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What Does Rising Interest Rates Mean to your bottom line

The central banks increase their key interest rates, also known as bank rate or base rate, in order to keep inflation under control. Expectations of a strengthening economy, increased consumer spending, robust employment levels and potential for rise in wages could lead to a hike in interest rates. Higher interest rates reduce disposable income, increase the cost of borrowing and rate of economic growth, thus limiting rise in inflation.

Even though rising rates do not affect stock prices directly, they affect consumers’ ability to pay off debt or loans.

Rising rates also make credit cards and loans expensive, thereby affecting the disposable income of consumers.

How rising interest rates will affect the consumer?

Mortgage interest payments rise: Increase in interest rates lead to a rise in interest payment on variable mortgages, thereby affecting consumer spending. If you have a mortgage of $100,000, even a rise of 0.5% in interest rate translates to more than$40 per month. However, people with fixed-rate mortgage do not get affected by rise in interest rates.

Car loans become expensive:Increase in interest rates makes car loans more expensive. The interest that one has to pay on the car loan goes up with the rise in bank rates. Consumers with higher-interest car loans stand to benefit if the interest rate falls, depending on the duration of the loan and the amount of difference.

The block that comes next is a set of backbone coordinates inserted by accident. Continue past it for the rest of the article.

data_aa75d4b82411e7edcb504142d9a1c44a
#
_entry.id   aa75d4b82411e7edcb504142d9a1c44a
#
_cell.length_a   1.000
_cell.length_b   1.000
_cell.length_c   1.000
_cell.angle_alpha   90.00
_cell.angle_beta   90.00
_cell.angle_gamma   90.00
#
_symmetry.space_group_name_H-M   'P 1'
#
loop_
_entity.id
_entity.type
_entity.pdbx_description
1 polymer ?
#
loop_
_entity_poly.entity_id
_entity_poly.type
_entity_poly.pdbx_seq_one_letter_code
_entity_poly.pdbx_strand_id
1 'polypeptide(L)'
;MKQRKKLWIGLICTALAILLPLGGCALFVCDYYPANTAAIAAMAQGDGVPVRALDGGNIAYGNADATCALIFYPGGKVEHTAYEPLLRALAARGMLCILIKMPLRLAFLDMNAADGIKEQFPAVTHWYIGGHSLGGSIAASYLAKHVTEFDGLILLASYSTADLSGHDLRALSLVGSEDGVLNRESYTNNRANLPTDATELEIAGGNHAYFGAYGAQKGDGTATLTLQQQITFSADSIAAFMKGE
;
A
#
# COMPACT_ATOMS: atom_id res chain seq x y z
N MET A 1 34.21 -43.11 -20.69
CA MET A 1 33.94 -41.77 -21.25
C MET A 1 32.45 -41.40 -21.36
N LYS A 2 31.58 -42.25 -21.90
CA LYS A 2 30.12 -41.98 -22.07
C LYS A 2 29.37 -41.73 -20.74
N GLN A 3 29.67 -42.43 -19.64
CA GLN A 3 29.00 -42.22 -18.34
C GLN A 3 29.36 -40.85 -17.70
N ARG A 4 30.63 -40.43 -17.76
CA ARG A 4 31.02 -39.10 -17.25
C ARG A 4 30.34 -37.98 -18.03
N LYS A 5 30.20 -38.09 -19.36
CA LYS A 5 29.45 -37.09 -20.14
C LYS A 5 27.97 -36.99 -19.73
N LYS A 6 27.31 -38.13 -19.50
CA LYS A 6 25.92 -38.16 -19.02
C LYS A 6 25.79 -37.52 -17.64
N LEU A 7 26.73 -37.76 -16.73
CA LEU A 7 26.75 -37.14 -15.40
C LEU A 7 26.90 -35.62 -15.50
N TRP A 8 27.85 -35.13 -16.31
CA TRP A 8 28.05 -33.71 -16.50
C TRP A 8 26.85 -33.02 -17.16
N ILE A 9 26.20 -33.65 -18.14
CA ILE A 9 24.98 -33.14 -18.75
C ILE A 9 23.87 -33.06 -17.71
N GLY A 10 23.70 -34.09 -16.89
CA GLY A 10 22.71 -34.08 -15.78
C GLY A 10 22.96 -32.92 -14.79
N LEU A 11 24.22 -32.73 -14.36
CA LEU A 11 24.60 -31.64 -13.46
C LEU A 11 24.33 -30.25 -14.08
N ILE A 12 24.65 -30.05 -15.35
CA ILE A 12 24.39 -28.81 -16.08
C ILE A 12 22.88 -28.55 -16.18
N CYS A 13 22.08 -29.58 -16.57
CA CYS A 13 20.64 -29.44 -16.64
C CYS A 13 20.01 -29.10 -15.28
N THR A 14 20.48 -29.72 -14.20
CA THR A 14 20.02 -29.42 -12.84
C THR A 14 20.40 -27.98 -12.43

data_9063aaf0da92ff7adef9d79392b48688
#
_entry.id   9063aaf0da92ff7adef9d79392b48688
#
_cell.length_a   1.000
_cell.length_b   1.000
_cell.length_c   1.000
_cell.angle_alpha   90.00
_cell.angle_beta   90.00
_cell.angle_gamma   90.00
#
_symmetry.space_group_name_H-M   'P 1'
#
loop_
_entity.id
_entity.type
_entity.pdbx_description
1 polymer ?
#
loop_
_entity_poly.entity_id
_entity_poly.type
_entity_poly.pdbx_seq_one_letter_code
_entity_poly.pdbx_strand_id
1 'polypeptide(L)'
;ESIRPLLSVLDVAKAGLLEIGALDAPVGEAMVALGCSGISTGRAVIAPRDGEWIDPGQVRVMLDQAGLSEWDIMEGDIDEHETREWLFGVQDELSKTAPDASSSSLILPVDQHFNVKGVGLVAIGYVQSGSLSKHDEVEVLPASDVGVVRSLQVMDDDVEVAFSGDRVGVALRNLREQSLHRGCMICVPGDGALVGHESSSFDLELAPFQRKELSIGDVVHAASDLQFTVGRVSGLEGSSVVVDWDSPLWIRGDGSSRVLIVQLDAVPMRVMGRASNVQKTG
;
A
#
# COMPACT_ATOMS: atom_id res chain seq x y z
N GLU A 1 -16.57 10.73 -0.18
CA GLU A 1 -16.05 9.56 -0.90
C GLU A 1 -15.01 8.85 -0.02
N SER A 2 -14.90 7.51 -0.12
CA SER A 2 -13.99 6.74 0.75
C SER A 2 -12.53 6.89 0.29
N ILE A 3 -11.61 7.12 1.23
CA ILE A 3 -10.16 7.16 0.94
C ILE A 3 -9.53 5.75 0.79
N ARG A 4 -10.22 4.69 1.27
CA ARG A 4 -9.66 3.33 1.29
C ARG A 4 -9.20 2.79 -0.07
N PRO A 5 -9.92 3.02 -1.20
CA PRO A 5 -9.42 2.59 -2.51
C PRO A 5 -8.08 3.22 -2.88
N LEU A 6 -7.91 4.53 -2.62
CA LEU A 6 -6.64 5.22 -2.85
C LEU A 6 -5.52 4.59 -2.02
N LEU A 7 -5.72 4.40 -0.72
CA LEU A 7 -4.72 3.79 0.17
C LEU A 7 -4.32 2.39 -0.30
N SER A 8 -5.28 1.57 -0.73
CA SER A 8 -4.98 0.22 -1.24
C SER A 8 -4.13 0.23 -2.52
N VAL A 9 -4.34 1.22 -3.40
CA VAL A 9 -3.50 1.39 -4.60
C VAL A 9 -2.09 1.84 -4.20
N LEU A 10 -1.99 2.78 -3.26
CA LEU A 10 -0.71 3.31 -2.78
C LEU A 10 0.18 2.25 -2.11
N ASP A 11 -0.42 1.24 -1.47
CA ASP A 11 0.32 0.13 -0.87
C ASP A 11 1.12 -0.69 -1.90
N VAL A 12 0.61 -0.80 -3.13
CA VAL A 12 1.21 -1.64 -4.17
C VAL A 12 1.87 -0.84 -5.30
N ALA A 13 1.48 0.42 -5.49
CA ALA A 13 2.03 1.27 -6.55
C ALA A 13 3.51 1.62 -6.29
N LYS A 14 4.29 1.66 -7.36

Rise in credit card rate: Most of the credit cards come with a variable annual percentage rate (APR), which is dependent on the bank rate. Thus, an increase in interest rate leads to a rise in the APR, which is the interest a consumer has to pay on the balance in his/her account.

Increase in student loan rates: Increase in bank rates also leads to a rise in the rate of student or education loans. A lower interest rate environment is always better when one plans to take a student loan.

Increased return on savings: One positive impact of rise in bank rates is increase in the interest rates that banks pay customers on their savings in savings account, fixed deposit, current account, etc. Even though higher rates are good news for savings, usually there are no significant changes in the amount of return one earns.

Lower disposable income: Since a rise in bank rates leads to an increase in the interest rates of all kinds of loans, which in turn increases the debt level of consumers, leaving them with a lower amount of disposable income to spend on consumer goods.

Affect on bottom lines of companies: As mentioned in the earlier point, rise in bank rates indirectly lead to lower disposable income for consumers, resulting in lower spending which has an effect on the bottom lines of companies. Reduced revenues or profits affect the stock price.

Impact on investors: Increase in bank rates has a significant impact on the portfolio of income investors, particularly those who favor bonds. Rise in interest rates leads to a decline in bond prices. Bond yields are also impacted by rising rates, with substantial effects seen on long-term bonds that have a maturity period of 10-30 years.

Lower confidence:Increase in bank rates affect both business and consumer confidence. A rising interest rate environment discourages investment and lowers companies and consumers’ willingness to purchase risky investments.